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California MLPA Process Scapegoats Native Cultures
Tribal activists essentially took over a meeting of Governor Arnold Schwarzenegger's Marine Life Protection Act (MLPA) Initiative in Eureka today and demanded an opportunity to speak on the record. For about an hour Native Americans as well as non-native supporters from the North Coast criticized the process and demanded tribal representation on the science panel.
FOR IMMEDIATE RELEASE
CONTACT: Frankie Joe Myers
COASTAL JUSTICE COALITION
California Ocean Protection Process Scapegoats Native Cultures
Marine Life Protected Areas Would Allow for Deep Water Drilling yet would Ban Tribal Gathering
Eureka, CA - Members of local American Indian Tribes interrupted the Marine Life Protection Act Initiative’s Science Advisory Team meeting today demanding that they not be blamed for the decline in ocean fisheries.
“We gathered and harvested the ocean’s bounty for thousand of years in a sustainable manner. For California to blame Tribes for it’s reckless mis-management of our fisheries for the last century is simply appalling,” said Frankie Joe Myers, a Yurok ceremonial leader and member of the Coastal Justice Coalition.
The Marine Life Protection Act Initiative (MLPAI) is a public and privately funded partnership between the State of California and a hand-full of big money, private foundations, primarily the Resources Legacy Fund, to implement the Marine Life Protection Act (MLPA), which was signed into law in 1999.
The MLPA is designed to protect ocean resources, but Tribal spokesmen say that it’s an attempt by the Schwarzenegger Administration to greenwash his legacy.
Amid chants of “keep your laws off my culture” and “M-L-P-A taking Tribal rights away” the MLPA Science Advisory Team attempted to meet Tuesday, but Tribal activists essentially took over the meeting and demanded an opportunity to speak on the record. For about an hour Native Americans as well as non-native supporters criticized the process and demanded tribal representation on the science panel.
The Science panel reconvenes Wednesday at the Red Lion Hotel to review four Marine Protected Area proposals developed by the North Coast Region Stakeholder Group, all of which have the potential to impact Yurok and other Tribes’ rights to gather ocean resources.
The Science Advisory Team, which could potentially influence decisions regarding tribal gathering rights, does not have any scientific evidence suggesting that tribal gathering affects resources, but that has not stopped them from proposing a ban on Tribal practices.
“We asked them to show us the science that indicates that Tribes are to blame for the decline of any single species – they can’t because there is no science behind their decision making,” states Myers.
The MLPA structure also adversely affects tribal groups who gather in the intertidal zone. MLPA science panel claims that collecting mussels and seaweed by hand has a “high impact” and therefore would be banned in “backbone” Marine Protected Areas.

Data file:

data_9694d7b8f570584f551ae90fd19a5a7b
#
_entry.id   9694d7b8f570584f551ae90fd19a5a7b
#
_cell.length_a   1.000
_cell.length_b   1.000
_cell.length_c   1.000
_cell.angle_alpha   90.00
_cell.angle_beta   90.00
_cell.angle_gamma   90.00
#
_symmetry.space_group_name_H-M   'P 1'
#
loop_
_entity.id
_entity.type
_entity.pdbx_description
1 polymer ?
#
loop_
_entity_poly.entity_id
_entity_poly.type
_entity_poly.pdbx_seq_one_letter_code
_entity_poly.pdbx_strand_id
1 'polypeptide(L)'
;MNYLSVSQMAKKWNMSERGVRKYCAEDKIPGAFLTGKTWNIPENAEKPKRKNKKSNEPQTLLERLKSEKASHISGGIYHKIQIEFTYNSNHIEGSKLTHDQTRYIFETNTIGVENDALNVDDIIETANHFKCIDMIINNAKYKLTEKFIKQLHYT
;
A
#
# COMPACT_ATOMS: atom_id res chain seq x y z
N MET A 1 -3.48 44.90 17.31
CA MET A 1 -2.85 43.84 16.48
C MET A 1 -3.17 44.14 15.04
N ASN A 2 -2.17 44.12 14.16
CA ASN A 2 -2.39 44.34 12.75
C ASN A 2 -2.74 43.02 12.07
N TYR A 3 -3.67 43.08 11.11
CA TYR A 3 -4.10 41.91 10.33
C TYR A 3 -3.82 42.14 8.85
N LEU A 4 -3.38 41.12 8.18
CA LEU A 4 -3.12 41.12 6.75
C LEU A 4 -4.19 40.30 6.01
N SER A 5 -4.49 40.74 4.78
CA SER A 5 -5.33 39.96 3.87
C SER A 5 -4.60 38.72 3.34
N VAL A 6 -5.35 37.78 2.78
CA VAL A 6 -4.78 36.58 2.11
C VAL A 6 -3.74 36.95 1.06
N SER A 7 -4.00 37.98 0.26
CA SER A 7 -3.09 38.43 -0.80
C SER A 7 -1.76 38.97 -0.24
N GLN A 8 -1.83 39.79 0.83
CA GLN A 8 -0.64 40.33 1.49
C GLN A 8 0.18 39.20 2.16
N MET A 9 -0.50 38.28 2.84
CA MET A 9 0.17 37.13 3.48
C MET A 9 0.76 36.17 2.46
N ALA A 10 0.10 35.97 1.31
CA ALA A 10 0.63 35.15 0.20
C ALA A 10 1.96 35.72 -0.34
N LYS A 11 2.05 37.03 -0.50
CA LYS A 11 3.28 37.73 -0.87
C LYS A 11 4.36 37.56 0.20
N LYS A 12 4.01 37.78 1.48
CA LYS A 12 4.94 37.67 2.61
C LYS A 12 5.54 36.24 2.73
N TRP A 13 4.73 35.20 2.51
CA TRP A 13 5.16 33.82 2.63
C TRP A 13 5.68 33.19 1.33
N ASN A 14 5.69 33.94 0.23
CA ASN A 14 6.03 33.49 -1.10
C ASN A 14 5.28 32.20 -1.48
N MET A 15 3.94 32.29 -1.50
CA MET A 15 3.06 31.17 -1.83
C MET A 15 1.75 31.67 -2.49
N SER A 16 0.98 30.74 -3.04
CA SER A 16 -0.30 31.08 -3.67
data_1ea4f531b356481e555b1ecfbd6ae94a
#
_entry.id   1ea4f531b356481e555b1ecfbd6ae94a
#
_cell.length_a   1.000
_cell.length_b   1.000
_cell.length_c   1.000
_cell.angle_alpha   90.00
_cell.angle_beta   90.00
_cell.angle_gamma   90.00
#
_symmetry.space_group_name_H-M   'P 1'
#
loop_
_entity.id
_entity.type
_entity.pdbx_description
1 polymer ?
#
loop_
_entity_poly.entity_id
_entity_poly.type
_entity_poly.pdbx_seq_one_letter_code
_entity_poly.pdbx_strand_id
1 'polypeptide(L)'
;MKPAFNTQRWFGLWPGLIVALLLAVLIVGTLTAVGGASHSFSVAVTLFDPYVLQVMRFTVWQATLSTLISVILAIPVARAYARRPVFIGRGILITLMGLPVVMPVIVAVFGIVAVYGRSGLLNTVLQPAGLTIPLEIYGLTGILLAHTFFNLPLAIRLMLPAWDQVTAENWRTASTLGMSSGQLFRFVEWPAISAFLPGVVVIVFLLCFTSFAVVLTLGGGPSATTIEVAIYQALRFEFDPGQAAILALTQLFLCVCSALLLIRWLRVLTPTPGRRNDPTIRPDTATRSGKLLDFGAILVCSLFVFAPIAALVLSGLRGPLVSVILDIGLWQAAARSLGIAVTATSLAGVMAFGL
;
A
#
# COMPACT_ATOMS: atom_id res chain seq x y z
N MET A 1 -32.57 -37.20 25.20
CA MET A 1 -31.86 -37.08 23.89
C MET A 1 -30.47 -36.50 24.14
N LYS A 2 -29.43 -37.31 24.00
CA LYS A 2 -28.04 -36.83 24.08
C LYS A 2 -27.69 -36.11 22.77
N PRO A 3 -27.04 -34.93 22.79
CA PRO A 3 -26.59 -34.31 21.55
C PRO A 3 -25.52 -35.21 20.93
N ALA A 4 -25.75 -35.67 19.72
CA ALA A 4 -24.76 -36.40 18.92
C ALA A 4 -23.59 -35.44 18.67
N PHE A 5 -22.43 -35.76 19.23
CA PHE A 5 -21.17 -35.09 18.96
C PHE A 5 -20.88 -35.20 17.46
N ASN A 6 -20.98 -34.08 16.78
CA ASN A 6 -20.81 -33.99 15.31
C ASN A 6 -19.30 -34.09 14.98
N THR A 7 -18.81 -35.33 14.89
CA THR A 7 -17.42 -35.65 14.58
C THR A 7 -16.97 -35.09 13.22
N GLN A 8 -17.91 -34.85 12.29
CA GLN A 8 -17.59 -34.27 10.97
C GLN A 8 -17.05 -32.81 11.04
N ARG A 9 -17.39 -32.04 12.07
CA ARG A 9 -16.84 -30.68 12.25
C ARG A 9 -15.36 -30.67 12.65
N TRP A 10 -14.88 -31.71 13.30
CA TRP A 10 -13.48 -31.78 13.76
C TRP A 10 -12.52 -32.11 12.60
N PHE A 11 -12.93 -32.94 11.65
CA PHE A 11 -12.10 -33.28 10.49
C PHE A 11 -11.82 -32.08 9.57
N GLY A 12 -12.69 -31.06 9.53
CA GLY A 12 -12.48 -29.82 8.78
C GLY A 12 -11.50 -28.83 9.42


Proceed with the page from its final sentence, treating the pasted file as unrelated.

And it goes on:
“This makes sense in an area like Los Angeles where there is a potential for millions to harvest from the intertidal zone and disrupt the entire ocean ecosystem,” Myers said. “It defies logic here where the pressure is not comparable and the access is severely limited.
The Science Advisory Team has asked Tribes for detailed information about the resources they use. To date, all tribes have declined to provide the information.
“The same resources my ancestors gathered are still abundant today because of time-tested tribal stewardship. If we were to give them details about what we gather it could create the potential for mismanagement and commercialization of those resources,” Myers said.
Salmon and crab can still be commercially harvested in areas considered by the Initiative to have a high level of protection. The MLPAI does nothing to limit pollution.
“What this amounts to is a high level of protection for the commercial fishing and the oil industries but not the ocean. We are harvesting by hand, not for a profit and with no discernible environmental impact. They should not be regulating something that we have managed sustainably since time immemorial,” Myers said.
Tribes gather ocean resources for sustenance, everyday utility items and ceremonial regalia. Gathering is at all times a spiritual process, which is the primary reason why Coast Justice Coalition’s is advocating that the Marine Life Protection Act Initiative recognize that Tribal rights and uses are outside the scope of the State’s authority and the Initiative process.
Advocates of the MLPA process have voiced their intention of hearing the concerns of Tribes and other ocean users. Tuesday, former Assemblywoman Virginia Strom-Martin wrote a guest opinion for the Times-Standard where she proclaimed, “My fellow (MLPA) task force members share a mutual interest in ensuring that traditional tribal uses of the ocean are preserved…”
However, local Indians say that the task force’s actions betray such sentiments. “If she was really concerned about preserving Tribal practices, maybe Ms. Strom-Martin should ensure Tribal members and Tribal scientists are involved in the process,” suggested Myers.
The Coastal Justice Coalition is a group of regional tribal members who agree that the State of California has no right to regulate tribal gathering.